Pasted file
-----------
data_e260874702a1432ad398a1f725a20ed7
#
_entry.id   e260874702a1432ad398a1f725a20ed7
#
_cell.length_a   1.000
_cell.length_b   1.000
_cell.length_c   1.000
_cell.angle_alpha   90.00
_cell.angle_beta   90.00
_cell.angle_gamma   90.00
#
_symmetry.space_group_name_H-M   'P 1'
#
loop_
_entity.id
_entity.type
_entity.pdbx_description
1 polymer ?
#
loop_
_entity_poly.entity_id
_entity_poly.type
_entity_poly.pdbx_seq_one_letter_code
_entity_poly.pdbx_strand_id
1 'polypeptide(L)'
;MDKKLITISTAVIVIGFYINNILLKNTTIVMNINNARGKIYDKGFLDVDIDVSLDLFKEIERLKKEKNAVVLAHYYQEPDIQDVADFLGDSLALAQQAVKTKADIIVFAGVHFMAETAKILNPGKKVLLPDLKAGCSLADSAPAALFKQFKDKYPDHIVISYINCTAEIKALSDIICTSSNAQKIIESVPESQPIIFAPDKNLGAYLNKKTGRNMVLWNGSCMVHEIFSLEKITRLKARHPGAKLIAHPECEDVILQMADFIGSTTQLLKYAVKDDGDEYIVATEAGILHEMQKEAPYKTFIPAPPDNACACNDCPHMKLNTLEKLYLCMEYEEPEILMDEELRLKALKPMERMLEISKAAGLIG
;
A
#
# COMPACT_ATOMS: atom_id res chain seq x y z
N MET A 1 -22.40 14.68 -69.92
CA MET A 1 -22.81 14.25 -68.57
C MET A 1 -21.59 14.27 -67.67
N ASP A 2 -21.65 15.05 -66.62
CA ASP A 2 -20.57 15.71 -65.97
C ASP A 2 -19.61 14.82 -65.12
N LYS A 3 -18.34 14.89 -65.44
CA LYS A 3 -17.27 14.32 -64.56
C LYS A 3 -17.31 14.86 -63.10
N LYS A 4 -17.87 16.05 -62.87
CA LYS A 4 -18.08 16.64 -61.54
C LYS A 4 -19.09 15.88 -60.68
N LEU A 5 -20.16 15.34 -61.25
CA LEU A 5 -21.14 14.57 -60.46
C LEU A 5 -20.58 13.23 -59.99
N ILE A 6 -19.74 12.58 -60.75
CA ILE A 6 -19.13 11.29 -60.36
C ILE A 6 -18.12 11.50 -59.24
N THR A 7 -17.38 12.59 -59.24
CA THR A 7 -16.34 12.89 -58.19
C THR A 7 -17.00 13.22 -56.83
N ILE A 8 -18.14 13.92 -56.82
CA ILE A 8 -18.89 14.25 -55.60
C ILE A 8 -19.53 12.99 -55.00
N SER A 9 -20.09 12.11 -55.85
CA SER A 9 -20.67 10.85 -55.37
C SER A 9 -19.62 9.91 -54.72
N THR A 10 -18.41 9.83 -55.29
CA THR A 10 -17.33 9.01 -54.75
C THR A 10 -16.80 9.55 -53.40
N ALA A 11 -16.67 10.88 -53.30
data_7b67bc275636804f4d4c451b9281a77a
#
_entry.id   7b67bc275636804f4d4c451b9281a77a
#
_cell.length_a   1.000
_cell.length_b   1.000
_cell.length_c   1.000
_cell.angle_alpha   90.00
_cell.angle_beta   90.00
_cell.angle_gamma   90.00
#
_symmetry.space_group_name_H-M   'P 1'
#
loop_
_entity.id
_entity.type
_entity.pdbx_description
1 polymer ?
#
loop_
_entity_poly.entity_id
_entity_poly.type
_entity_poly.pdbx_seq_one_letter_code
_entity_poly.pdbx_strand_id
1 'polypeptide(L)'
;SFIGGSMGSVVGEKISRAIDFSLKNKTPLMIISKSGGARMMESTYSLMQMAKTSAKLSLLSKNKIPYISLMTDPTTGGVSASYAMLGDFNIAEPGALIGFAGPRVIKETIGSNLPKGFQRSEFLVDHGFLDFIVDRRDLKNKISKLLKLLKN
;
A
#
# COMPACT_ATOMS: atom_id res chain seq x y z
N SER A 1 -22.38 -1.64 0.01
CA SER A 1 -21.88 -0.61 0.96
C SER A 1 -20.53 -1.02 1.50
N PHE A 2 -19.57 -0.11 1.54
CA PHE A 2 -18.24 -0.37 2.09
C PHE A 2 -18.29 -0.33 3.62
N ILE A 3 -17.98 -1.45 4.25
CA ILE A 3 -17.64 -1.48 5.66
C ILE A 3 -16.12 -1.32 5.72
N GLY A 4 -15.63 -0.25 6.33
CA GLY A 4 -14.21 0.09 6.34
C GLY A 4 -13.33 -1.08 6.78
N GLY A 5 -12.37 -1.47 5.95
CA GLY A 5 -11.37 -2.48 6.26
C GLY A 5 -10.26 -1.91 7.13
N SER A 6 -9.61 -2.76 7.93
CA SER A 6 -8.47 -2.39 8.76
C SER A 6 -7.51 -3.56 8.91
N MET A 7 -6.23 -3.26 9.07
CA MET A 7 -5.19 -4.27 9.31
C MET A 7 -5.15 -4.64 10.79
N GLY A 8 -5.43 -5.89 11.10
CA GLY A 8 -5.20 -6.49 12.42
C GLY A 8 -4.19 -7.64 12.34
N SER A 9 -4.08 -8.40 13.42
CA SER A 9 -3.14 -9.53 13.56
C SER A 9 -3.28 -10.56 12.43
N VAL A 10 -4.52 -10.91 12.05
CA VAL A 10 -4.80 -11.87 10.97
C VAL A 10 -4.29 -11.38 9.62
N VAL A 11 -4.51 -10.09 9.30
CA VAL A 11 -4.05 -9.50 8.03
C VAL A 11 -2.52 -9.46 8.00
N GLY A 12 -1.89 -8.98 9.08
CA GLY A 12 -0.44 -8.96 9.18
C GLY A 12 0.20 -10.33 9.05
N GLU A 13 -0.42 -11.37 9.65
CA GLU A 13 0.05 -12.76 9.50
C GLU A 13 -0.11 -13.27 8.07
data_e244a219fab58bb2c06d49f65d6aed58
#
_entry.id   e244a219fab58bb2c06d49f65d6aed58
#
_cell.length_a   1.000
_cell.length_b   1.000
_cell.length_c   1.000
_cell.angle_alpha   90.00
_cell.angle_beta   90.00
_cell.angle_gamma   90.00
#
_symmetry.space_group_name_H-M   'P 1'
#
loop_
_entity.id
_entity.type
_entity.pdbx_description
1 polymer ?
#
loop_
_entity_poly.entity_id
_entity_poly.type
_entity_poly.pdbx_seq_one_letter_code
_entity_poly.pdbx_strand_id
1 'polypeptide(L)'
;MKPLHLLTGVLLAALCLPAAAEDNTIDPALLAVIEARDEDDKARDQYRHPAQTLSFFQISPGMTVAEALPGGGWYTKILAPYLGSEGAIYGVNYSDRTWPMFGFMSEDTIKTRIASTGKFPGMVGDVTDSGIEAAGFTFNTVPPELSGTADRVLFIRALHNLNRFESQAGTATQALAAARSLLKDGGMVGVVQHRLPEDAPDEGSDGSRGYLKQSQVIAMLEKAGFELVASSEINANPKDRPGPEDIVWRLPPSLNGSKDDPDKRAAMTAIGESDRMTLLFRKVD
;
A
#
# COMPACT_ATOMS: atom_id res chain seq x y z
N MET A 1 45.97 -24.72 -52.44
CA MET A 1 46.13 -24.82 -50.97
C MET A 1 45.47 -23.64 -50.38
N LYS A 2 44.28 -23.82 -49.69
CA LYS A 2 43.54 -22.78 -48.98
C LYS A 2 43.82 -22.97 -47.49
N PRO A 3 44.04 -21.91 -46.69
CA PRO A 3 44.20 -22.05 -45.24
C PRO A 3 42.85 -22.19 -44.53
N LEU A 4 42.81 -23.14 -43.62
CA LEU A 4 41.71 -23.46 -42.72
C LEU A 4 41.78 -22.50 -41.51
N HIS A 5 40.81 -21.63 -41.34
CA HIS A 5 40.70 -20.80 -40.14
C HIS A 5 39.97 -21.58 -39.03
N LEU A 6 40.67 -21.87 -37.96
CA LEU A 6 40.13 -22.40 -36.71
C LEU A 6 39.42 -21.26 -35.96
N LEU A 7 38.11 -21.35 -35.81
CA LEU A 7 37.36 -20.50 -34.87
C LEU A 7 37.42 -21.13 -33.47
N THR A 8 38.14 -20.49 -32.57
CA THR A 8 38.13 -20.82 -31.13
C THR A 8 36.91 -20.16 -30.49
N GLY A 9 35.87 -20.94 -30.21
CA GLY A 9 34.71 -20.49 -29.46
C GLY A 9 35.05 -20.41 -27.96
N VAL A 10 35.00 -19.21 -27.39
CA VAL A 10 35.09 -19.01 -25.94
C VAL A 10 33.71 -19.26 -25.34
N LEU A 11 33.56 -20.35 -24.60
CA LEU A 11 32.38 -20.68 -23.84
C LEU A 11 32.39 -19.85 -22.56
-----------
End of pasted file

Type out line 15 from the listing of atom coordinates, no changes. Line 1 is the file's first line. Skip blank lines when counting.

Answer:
_entity.id